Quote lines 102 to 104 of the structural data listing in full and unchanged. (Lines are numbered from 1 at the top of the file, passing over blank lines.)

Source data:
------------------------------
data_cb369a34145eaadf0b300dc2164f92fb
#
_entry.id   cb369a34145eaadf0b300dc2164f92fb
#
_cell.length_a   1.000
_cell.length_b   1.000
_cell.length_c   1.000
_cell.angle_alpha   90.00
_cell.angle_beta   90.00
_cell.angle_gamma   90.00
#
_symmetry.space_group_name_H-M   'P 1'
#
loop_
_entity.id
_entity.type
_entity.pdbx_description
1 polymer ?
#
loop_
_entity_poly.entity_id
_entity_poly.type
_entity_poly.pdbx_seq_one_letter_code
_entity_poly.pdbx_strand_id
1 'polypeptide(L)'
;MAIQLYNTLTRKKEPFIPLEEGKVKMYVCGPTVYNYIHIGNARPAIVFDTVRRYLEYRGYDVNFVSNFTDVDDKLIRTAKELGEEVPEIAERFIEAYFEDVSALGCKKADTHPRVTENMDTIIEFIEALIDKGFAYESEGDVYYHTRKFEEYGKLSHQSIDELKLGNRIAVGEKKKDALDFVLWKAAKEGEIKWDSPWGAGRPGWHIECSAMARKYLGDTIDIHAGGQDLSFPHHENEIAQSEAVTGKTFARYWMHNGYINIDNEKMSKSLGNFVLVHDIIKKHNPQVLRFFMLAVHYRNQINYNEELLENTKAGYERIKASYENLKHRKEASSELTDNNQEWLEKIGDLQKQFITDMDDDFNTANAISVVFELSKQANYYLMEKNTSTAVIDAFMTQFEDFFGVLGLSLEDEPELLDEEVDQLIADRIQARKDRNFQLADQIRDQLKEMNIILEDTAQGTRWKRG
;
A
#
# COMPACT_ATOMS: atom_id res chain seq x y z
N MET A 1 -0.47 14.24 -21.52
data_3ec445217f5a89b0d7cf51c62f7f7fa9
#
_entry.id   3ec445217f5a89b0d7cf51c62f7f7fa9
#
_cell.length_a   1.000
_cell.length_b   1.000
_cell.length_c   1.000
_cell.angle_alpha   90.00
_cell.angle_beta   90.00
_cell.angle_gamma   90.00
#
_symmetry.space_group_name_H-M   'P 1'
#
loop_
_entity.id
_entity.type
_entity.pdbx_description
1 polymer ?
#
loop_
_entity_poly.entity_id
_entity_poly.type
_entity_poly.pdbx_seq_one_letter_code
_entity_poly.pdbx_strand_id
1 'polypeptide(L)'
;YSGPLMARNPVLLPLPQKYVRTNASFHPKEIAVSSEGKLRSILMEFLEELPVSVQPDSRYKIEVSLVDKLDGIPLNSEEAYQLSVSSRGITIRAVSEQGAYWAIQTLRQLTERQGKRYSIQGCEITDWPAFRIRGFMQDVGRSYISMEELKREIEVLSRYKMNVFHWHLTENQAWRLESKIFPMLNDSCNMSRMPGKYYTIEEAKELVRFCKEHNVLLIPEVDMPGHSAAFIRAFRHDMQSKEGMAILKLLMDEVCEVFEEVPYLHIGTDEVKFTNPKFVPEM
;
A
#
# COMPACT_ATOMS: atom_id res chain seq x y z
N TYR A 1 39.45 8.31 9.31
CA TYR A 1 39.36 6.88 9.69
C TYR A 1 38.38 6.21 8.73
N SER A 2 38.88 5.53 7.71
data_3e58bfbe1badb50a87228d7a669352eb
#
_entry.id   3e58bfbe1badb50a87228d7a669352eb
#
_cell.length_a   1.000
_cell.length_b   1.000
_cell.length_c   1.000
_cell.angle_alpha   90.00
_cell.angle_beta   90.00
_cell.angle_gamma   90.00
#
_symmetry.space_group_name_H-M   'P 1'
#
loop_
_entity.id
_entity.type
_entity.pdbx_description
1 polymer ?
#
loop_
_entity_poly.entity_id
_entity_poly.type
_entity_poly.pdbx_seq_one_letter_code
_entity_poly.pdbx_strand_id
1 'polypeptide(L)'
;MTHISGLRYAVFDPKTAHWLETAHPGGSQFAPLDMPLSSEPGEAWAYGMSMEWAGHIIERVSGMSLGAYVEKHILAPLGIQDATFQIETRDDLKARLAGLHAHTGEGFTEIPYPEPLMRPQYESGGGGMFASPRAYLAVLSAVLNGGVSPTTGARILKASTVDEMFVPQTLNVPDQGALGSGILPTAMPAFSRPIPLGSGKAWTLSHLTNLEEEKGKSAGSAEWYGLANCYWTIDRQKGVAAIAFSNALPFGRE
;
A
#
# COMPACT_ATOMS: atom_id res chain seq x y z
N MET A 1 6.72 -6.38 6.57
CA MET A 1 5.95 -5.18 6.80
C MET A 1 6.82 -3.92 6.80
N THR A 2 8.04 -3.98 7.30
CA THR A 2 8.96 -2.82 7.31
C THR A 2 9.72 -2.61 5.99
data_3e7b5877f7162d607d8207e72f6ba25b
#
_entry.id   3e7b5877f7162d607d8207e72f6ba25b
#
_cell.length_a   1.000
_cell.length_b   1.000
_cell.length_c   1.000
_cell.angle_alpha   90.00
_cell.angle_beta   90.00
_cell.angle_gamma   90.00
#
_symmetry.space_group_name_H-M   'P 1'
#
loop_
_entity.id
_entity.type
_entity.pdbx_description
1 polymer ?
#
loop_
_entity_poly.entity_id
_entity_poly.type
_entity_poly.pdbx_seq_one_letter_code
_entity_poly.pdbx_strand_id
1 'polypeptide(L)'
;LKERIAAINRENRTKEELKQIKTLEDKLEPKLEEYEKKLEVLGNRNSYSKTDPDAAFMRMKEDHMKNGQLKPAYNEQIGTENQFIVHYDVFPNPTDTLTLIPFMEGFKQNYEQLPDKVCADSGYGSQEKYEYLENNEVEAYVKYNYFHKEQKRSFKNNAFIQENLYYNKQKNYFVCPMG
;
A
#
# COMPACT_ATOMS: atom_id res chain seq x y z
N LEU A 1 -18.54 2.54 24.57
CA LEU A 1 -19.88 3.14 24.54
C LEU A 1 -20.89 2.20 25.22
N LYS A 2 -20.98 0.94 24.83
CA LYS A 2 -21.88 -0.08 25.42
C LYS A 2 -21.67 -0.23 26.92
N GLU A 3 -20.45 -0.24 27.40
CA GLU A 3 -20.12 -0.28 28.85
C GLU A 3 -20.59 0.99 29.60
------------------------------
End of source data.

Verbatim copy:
data_3e7b5877f7162d607d8207e72f6ba25b
#
_entry.id   3e7b5877f7162d607d8207e72f6ba25b